Said section 404 consists of subsections (a) to (h) inclusive. Subsection (a) provides that when a nonresident accepts the rights and privileges of using the highways of California by operation of a motor vehicle thereon, he, by such act, appoints the Director of Motor Vehicles as his lawful attorney, upon whom may be served all lawful processes in any action against such nonresident growing out of an accident or collision resulting from the operation of such motor vehicle upon such highway by himself or agent. Subsection (b) reads: "The acceptance of such rights and privileges or use of said highways shall be a signification of the agreement of said nonresident that any such process against him which is served in the manner herein provided shall be of the same legal force and validity as if served on said nonresident personally in this state." (Emphasis added.) Subsection (c) provides for leaving a copy of the summons and complaint, plus a fee of two dollars, with the Director of Motor Vehicles or someone in his office and declares this to be sufficient service subject to compliance with the next following provision. Subsection (d) requires plaintiff or his attorney to send by registered mail a notice of such service and copy of summons and complaint to defendant or to make personal service upon defendant wherever found outside the state, which personal service shall be the equivalent of said mailing. Subsection (e) requires proof of mailing to be made by affidavit, which must include a return receipt bearing the signature of defendant; and it also prescribes the method of proof of personal service if had outside the state. Subsection (f) authorizes the court to "order such continuances as may be necessary to afford the defendant reasonable opportunity to defend the action." Subsection (g) requires the director to keep a record of all process so served on him. Subsection (h) defines a nonresident as one who is not residing in this state at the time the accident or collision occurs.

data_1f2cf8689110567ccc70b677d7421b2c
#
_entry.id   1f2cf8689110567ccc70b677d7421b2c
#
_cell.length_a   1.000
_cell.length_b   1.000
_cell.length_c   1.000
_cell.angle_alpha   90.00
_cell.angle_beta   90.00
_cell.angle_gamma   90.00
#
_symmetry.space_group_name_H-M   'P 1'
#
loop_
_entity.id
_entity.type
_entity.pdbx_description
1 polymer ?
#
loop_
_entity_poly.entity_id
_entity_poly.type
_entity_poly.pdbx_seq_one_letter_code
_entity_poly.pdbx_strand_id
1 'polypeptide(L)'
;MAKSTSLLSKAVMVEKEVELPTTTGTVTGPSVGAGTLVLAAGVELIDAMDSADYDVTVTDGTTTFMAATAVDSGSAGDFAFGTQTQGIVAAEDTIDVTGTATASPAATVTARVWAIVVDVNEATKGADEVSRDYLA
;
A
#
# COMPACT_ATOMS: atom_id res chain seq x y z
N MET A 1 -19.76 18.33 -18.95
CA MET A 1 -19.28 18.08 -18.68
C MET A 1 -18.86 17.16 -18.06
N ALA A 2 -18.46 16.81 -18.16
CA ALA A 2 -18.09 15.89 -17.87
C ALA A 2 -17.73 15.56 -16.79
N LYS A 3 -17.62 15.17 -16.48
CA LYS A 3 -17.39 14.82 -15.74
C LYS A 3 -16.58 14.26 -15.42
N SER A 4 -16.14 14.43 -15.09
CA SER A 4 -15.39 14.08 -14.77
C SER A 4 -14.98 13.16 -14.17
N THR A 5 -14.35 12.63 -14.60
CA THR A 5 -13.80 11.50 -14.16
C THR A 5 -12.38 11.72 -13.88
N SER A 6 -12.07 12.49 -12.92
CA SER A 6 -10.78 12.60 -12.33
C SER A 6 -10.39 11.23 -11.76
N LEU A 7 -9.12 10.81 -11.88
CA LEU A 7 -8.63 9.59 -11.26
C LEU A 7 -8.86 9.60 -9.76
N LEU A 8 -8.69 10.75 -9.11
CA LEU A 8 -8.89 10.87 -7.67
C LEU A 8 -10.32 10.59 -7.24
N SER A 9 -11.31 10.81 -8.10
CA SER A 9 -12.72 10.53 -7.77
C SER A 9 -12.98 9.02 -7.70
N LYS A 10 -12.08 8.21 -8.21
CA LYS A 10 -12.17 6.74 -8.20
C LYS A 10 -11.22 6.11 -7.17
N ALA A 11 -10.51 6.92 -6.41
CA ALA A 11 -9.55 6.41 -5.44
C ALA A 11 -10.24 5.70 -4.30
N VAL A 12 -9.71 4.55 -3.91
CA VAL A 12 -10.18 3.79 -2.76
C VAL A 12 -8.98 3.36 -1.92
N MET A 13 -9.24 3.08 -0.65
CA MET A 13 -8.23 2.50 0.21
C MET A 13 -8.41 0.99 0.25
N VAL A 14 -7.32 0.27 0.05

Respondent raises no question concerning the constitutionality of the statute ( Hess v. Pawloski, 274 U.S. 352 [47 S.Ct. 632, 71 L.Ed. 1091]; see 64 Harv.L.Rev. 98) and he expressly concedes that service was made upon him in the manner required by section 404 of the Vehicle Code; that he received the prescribed documents in the mail; and that the service was valid. The controlling question, however, is whether service of process pursuant to said section 404 is personal service within the meaning of section 473a of the Code of Civil Procedure. The latter section reads: "When from any cause the summons in an action has not been personally served on the defendant, the court may allow, on such terms as may be just, such defendant or his legal representatives, at any time within one year after the rendition of any judgment in such action, to answer to the merits of the original action." (Emphasis added.)